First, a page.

Written by
Changeboard Team

Published
28 Mar 2012

HR market update - Middle East

28 Mar 2012 • by Changeboard Team

Local markets experiencing growth

The Digby Morgan team in Dubai is busy; and getting busier. After a quiet end to 2011, the team braced themselves for a cautious start to 2012. However, proving once again that anything can happen in this region, we are experiencing a continued increase in job orders, especially in specialist HR areas - which can only be a positive sign for the future of HR in the region.

In particular, the growth seems to be in the local market, as opposed to multinationals. Due to our previous reliance on the expat market, it is refreshing that we are beginning to work more closely with local companies and I can report that HR is quickly becoming part of the overall business strategy for these companies. In addition, many local companies are realising the benefit of a diverse HR function; allowing expats and local HR talent to learn from each other.

Working in the Middle East

My advice to any expat entering the Middle East market is to keep an open mind when considering sectors and brands, and don't be led by what is considered ‘progressive HR’ in your home country. Take the opportunity to meet local companies as there is a great amount of satisfaction to be found from really impacting a new HR function.

There are, however, a number of challenges facing the Digby Morgan team. Firstly, there is more opportunity at the mid-level now, but a lack of candidates coming on to the market with relevant Middle East experience. We are therefore keen to speak to experienced HR advisors and HR business partners currently in the region, who still have room for development in the right team. There is also a misconception in terms of salaries on offer. It is true that the UAE offers higher salaries than Qatar, Kuwait and KSA. However, the days of the impressive ‘expat package’ are gone. Although this is still an emerging market, the effects of the recession in the West are apparent and companies are becoming less generous in terms of allowances, including housing and transport. However, there is still a great tax-free lifestyle on offer here and, overall, people are better off than their western counterparts. Rental values and the cost of living have decreased substantially, leading to more disposable income (to spend in the malls of course).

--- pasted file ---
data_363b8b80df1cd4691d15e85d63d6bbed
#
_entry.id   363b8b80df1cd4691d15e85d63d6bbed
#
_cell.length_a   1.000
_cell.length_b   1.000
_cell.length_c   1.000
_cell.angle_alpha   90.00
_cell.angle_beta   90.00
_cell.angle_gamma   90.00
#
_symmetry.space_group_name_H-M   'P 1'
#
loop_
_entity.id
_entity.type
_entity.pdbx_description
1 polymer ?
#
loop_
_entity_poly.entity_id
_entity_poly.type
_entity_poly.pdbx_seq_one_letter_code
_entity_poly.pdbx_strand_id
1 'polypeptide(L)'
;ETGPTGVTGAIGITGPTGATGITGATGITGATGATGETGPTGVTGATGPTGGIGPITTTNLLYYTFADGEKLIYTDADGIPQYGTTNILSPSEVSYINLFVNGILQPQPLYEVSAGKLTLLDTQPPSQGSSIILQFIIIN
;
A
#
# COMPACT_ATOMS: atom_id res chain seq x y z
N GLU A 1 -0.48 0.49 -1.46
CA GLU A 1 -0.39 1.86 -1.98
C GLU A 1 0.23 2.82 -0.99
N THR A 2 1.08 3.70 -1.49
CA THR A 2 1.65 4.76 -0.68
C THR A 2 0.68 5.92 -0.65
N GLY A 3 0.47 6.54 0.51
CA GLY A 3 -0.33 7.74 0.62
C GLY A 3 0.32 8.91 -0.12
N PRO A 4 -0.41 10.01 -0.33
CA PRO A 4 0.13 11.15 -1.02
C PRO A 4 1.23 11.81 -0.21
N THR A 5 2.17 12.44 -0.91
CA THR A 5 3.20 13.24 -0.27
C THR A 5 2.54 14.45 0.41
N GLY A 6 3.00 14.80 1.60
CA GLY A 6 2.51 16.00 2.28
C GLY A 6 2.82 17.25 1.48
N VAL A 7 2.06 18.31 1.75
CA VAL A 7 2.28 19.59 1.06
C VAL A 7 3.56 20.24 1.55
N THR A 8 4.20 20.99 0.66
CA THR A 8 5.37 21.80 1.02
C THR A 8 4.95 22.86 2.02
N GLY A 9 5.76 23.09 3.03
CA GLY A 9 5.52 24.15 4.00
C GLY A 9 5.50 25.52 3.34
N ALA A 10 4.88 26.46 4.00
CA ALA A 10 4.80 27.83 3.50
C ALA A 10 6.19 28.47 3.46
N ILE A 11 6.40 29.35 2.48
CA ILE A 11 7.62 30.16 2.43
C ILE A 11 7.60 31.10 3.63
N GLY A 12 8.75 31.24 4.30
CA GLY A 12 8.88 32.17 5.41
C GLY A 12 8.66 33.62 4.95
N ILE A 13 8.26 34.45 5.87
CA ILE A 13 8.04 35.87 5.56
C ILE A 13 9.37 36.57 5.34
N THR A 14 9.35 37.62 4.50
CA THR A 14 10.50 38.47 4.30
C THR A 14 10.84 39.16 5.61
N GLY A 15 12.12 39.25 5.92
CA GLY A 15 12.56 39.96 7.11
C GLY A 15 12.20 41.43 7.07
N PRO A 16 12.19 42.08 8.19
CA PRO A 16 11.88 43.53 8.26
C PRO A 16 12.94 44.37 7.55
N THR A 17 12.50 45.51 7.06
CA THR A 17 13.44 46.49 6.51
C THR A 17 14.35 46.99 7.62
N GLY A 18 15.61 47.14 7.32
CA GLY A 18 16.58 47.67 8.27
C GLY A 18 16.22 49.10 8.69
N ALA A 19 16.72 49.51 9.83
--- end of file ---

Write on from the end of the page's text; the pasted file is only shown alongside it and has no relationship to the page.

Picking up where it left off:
Finally, the Saudi HR market looks set to boom, but this doesn't come without its own challenges. The commitment to developing national talent and reducing unemployment in the country is really impressive. But we need to be aware of cultural differences, in particular the perception of women at work. Saudi can, however, offer an excellent standard of living for many families and male HR professionals can have real influence on the business. For that reason, Saudi can still be an attractive option for expat families, even those without Arabic language skills. Remember that multinational companies operating in Saudi will always have a joint-venture partner, so there is a great chance to develop international and local experience at the same time. It's a unique market, but one which is growing quickly and worth considering.

Keeping positive

So the first month or so of 2012 has been, overall, a real success for us in the Gulf and we hope that this continues. As always, we are keen to develop our relationships throughout the MENA region and are happy to advise HR professionals here and abroad on the local market. We are not complacent and appreciate that things can change overnight here. But, for the time being, it's a very positive outlook.